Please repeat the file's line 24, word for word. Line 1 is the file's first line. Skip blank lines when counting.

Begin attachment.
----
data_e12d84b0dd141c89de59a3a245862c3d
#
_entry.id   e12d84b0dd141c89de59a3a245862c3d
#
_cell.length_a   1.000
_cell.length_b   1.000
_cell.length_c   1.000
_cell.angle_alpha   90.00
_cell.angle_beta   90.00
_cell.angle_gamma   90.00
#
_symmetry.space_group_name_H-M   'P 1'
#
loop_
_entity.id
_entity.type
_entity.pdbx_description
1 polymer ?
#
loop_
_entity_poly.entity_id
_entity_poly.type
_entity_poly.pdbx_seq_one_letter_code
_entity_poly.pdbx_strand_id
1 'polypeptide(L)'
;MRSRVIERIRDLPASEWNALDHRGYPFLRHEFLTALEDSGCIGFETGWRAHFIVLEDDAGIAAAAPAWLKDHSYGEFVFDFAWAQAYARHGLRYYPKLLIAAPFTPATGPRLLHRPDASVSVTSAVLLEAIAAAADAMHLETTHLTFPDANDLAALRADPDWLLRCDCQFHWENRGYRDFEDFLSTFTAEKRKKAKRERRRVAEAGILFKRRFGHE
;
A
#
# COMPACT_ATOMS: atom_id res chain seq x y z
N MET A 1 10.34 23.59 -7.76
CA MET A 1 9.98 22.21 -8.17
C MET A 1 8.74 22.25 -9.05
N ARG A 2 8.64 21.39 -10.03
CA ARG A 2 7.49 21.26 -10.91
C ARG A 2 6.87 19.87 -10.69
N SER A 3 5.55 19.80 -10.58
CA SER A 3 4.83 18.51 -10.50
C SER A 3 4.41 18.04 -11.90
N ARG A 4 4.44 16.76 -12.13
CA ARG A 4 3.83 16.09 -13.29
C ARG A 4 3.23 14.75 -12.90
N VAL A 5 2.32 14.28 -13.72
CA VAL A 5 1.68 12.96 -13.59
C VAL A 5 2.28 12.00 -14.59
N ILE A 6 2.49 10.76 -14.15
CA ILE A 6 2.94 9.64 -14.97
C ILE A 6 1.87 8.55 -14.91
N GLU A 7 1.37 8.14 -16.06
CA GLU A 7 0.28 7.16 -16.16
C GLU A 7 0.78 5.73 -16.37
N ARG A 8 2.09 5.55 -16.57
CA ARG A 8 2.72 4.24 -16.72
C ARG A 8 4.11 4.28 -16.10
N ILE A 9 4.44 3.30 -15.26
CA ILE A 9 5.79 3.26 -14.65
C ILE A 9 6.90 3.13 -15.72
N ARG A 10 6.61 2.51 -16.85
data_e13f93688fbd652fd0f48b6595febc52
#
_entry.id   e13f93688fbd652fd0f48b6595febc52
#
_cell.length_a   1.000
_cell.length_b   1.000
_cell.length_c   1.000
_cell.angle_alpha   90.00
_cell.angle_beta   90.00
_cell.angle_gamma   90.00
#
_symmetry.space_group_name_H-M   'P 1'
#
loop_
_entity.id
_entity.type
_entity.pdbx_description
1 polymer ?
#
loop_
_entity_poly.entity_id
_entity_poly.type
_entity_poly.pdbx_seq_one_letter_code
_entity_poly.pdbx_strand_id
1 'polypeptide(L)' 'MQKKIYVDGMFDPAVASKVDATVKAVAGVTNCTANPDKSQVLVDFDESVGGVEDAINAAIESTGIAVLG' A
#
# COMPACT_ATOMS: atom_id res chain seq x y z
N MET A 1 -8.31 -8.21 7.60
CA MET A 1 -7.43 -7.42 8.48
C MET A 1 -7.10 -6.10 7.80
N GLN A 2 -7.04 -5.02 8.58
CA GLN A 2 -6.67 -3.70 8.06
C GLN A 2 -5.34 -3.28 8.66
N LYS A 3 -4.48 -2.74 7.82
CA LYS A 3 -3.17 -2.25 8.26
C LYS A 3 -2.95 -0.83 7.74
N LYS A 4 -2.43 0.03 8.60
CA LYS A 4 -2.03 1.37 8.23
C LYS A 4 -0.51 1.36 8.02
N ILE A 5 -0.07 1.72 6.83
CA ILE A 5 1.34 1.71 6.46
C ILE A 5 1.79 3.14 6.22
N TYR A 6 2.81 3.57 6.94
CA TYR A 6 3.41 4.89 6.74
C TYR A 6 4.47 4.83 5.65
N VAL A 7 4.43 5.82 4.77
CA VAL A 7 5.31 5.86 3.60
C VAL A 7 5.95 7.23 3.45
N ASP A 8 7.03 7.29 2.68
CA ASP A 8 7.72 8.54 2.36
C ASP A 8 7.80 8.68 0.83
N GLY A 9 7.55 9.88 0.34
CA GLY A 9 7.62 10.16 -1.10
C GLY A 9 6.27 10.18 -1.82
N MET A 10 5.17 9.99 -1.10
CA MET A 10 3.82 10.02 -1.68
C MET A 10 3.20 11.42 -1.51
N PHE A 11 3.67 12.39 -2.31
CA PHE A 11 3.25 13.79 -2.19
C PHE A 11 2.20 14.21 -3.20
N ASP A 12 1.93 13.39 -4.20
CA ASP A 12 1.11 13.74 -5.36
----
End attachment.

_entity_poly.pdbx_strand_id